Approval of a bipartisan bill that would allow families of September 11 victims to sue the government of Saudi Arabia puts Congress on a collision course with President Barack Obama on the eve of the 15th anniversary of the attacks.
The US House of Representatives passed the legislation, which was passed by the Senate unanimously in May. It would require votes from two-thirds of the members in the House and Senate to override a veto.
"Given the concerns we have expressed, it's difficult to imagine the president signing this legislation," White House spokesman Josh Earnest said when the bill passed the Senate in May.
"This legislation would change long-standing, international law regarding sovereign immunity," Earnest said, adding that Obama continues to harbour "serious concerns" that this legislation would make the US vulnerable in other court systems around the world.
House Resolution 3815, also known as the "Justice Against Sponsors of Terrorism Act" or JASTA, creates an exception to sovereign immunity created by a 1976 law, thus allowing US citizens to sue foreign countries for terrorism that kills Americans on US soil.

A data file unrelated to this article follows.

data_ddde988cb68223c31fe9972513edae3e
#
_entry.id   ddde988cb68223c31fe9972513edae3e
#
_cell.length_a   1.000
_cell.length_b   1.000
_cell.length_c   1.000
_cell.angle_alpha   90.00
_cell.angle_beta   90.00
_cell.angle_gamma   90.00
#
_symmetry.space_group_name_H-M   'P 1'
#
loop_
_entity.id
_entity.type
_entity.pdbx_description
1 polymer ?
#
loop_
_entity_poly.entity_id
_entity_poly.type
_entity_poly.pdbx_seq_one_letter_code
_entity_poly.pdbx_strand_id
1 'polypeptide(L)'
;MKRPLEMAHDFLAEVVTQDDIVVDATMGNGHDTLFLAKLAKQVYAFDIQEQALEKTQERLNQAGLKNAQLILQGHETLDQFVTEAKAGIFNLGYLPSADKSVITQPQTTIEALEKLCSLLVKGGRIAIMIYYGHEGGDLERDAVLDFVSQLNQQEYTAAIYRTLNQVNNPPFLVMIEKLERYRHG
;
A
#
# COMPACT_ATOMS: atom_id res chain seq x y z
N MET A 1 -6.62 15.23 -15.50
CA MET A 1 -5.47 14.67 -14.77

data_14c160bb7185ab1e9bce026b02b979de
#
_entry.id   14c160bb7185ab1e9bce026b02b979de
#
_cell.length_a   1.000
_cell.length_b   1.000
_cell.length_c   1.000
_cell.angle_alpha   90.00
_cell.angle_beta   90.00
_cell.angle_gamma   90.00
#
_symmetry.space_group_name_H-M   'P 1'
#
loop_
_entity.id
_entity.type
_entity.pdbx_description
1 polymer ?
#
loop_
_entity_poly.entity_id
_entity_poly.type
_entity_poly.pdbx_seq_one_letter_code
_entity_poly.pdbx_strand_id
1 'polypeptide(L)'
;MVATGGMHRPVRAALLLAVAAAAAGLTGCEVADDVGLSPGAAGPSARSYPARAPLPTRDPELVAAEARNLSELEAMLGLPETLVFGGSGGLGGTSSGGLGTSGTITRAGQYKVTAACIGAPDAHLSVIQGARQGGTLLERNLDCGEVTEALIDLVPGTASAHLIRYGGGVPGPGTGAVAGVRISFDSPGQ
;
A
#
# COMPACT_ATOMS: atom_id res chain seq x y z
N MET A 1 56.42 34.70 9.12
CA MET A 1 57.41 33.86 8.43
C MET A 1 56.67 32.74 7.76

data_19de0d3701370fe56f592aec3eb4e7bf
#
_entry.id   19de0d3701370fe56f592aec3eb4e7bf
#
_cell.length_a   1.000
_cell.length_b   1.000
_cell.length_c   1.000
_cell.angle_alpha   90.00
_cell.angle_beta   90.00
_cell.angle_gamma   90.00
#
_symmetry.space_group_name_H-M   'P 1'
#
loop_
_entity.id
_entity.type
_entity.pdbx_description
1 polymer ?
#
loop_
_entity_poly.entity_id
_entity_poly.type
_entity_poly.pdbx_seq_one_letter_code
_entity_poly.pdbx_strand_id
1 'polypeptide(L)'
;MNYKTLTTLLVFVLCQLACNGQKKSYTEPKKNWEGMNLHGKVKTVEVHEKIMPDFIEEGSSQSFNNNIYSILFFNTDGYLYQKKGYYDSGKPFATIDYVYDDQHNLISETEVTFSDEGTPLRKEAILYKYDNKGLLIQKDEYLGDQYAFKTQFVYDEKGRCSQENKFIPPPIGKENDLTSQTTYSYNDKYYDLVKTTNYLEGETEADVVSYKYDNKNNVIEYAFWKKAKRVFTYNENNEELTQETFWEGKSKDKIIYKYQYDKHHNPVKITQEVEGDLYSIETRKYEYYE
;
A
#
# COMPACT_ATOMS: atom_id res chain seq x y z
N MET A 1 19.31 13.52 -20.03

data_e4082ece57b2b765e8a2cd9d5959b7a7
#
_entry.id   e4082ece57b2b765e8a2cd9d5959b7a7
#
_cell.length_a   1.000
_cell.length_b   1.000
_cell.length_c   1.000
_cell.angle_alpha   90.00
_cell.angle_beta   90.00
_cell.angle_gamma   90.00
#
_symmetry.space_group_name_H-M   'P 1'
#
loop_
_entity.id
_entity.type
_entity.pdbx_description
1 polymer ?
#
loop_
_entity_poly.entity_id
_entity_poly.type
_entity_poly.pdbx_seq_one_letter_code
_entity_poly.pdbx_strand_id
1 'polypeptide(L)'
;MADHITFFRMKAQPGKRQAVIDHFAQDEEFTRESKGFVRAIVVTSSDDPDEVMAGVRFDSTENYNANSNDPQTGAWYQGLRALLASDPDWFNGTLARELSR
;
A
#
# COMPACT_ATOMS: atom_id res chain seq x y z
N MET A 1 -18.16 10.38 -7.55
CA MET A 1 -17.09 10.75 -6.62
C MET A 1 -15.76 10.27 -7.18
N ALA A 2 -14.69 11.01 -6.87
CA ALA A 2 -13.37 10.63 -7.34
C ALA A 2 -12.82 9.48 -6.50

The law has been invoked to shield Saudi Arabia from lawsuits over the September 11, 2001 terrorist attacks. Fifteen out of 19 men who hijacked commercial airliners and used them as missiles to target the World Trade Centre and the Pentagon were Saudi subjects.
The legislation has also drawn criticism from the Saudi government.
Saudi Arabia has told the Obama administration and members of Congress that it will sell off hundreds of billions of dollars' worth of American assets held by the Kingdom if Congress passes the bill, The New York Times reported in April.
Adel al-Jubeir, the Saudi Foreign Minister, delivered the Kingdom's message personally in March during a trip to Washington, telling lawmakers that Saudi Arabia would be forced to sell up to $750 billion in treasury securities and other assets in the US before they could be in danger of being frozen by American courts, The New York Times reported.
Families of the September 11 victims have used the courts to try to hold members of the Saudi royal family, Saudi banks and charities liable because of what the plaintiffs charged was Saudi financial support for terrorism. These efforts have largely been stymied, in part because of a 1976 law that gives foreign nations some immunity from lawsuits in American courts.
Saudi officials have long denied that the kingdom had any role in the plot of the 2001 terror attacks which killed nearly 3,000 people in New York, Washington D.C area and Pennsylvania.
(With IANS inputs)